It can be quite distressing to suspect that a loved one may be having suicidal thoughts. You may want to talk to them and try to help, but aren’t quite sure what to do. While you may not have all of the answers, opening up a dialogue, finding resources, and showing support can make all the difference. Below are 6 tips to support someone who is suicidal.
1. Know The Warning Signs
While it can be difficult to know if someone is contemplating suicide, there are common warning signs to look for. Someone who has made a previous suicide attempt or has experienced a traumatic event, or loss may be more likely to consider suicide. If your loved one has become withdrawn and isolated and avoids spending time with others, this can be a sign that they are having suicidal thoughts. Sleeping more or less than usual, or eating more or less than normal can be warning signs. Experiencing mood swings or changes in behavior, such as becoming more agitated or aggressive, may suggest your loved one is suicidal. When your loved one talks about feelings of hopelessness or worthlessness or that everyone would be better off without them, they might be thinking about suicide. Finally, if they begin giving their things away and have a dramatic shift from a severely depressed mood to an unusually happy mood, they may be planning a suicide attempt.
2. Start A Conversation
If you think that your loved one is having suicidal thoughts, it is important to talk to them about it. While having suicidal thoughts does not necessarily mean that they are going to attempt suicide, opening up the conversation can help them feel supported and understood, and may just save their life. Although it can be hard to know exactly what to say, pointing out the warning signs you’ve noticed can be a good place to start. You can point out that you have noticed that they seem sad and have been spending more time alone. This can help open up the conversation so they can safely and freely talk about their situation.
3. Ask Direct Questions
Once the conversation has started, feel free to ask more direct questions. You can ask them directly if they have thought about hurting themselves. Asking about suicide and whether or not they have a plan, can provide you with important information about your loved one. While some believe that talking about suicide might put the idea in their loved one’s head, this in fact is not true. Having an open dialogue about this subject gives them a chance to open up about their thoughts and feelings. By being direct yourself, you may encourage your loved one to openly share their struggles as well.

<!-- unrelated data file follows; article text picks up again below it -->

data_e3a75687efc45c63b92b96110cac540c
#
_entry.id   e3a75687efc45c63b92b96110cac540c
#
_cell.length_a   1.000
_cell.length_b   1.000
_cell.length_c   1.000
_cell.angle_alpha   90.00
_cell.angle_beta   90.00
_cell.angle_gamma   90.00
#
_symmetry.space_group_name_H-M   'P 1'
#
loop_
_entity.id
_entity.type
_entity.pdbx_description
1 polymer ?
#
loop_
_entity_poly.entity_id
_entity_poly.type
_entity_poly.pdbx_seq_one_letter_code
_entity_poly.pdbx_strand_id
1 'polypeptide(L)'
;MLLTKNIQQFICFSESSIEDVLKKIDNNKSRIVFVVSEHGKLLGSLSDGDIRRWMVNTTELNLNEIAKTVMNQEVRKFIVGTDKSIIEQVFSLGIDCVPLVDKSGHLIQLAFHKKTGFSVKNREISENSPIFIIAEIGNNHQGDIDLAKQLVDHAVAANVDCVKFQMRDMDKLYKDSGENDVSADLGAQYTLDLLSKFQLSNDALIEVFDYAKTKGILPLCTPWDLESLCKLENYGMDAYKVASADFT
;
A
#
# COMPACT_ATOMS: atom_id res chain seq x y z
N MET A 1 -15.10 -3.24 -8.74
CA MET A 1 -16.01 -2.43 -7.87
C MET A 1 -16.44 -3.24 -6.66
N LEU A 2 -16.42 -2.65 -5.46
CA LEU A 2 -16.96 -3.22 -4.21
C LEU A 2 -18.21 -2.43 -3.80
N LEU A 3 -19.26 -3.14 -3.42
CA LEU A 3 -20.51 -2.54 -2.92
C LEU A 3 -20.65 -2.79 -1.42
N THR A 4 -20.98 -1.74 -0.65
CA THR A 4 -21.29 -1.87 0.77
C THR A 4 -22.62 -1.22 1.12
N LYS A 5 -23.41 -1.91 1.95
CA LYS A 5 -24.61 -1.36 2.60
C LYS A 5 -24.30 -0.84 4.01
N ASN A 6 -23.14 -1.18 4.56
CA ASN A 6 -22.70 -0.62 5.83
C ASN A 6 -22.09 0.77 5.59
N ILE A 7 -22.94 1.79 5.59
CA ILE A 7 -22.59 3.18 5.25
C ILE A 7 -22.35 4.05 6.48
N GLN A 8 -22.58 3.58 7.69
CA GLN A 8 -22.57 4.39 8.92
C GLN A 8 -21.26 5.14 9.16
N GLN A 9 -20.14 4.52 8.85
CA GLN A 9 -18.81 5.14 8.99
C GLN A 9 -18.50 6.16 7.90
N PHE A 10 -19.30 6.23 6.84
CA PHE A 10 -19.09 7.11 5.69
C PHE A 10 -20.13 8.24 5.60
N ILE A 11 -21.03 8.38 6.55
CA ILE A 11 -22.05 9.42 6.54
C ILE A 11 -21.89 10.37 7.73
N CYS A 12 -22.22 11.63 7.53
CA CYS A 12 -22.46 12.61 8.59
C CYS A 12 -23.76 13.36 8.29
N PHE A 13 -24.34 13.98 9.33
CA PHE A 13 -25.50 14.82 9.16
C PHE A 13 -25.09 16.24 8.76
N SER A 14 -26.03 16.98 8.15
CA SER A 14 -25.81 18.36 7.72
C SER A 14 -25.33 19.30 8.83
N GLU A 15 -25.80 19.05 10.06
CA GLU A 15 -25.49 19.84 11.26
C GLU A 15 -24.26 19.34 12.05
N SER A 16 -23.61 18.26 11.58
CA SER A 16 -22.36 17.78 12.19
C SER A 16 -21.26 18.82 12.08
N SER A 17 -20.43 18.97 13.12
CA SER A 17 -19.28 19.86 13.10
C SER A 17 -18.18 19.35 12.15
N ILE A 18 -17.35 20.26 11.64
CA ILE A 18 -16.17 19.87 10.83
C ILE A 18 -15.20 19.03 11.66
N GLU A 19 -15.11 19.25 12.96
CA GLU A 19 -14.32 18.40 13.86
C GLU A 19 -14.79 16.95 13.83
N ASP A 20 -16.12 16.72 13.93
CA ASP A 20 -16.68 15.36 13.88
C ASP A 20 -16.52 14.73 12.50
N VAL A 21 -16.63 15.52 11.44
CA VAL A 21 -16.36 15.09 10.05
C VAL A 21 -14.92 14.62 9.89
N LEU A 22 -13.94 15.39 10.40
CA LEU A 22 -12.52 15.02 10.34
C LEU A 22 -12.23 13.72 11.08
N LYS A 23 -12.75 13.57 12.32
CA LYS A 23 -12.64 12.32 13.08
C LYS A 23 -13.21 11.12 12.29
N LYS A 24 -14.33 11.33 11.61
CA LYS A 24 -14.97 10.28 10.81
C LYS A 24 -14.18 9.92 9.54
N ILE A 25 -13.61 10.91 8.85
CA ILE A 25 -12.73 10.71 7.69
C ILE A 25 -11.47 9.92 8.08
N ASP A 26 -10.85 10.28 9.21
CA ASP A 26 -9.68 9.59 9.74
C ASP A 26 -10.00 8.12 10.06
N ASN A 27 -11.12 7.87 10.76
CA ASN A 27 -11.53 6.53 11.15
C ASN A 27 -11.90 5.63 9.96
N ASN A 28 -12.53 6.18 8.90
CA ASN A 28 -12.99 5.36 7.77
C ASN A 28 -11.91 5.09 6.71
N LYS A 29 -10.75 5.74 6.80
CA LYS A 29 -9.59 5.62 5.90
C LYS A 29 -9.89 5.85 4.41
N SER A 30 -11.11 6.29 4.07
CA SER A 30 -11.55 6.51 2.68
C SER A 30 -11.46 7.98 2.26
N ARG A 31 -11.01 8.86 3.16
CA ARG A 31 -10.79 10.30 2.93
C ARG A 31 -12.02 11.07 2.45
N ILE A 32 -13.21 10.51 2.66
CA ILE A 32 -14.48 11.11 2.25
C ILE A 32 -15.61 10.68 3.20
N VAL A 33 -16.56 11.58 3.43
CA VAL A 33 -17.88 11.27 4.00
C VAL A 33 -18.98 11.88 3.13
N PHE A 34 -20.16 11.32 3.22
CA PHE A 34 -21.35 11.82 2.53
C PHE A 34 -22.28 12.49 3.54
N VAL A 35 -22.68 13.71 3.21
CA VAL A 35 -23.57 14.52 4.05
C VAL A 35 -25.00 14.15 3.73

4. Listen Without Judgment
When they do start opening up, make sure to listen to try to understand, without judgment. Although it may be difficult to learn that your loved one is thinking about suicide, tell them that you will listen. Encourage them to share more, and let them know that you are there for them. You don’t have to understand exactly what they are experiencing to show empathy and support. Let them know that they are not alone and that they can talk to you. It is more helpful to listen than to give advice or try to talk them out of their feelings. However, you can offer to help them find more support.
5. Help Them Find Support
If your loved one is thinking about suicide, they may be feeling overwhelmed and could find it difficult to look for help. This is something that you can help them with. You can help them find a mental health professional and take them to their appointment if they are nervous about going alone. If they need to tell other family members or friends about what they are experiencing, you can offer to be there for support. You can give them the number to the national suicide hotline, 988, and call or text it with them. If you are concerned for their immediate safety, you can take them to the emergency room, or call 911. Even if you help them find other support, make sure you check in on them often.
6. Create A Safety Plan
Another way to help a loved one that is thinking about suicide, is to create a safety plan with them. A suicide safety plan is a written set of instructions for your loved one to follow if suicidal thoughts or ideation increase. List out the warning signs that you and your loved one notice when symptoms of depression or suicidal thoughts tend to get worse. For instance, a warning sign could be isolating and not taking care of themselves. Include things they can do to help calm down. They might exercise, listen to music, or belly breathe. Help them create a list of reasons to live. Such as, their pets or family. This list should also include things they are looking forward to in the future, like a trip or finishing school. Finally, include numbers of trusted family, friends, professionals, and hotlines like 988 that they can call if they need additional support. At the end of the safety plan you can add to call 911 if they are still feeling unsafe. While a safety plan is not a guarantee, it does provide a step-by-step plan to follow if suicidal thoughts increase.
If you are worried that a loved one may be suicidal, try to start a conversation using the above tips. Helping someone through this type of crisis can be mentally and emotionally difficult, so remember to practice good self-care. Although you can’t fix things for your loved one, you can be there for them and help them find the resources they need.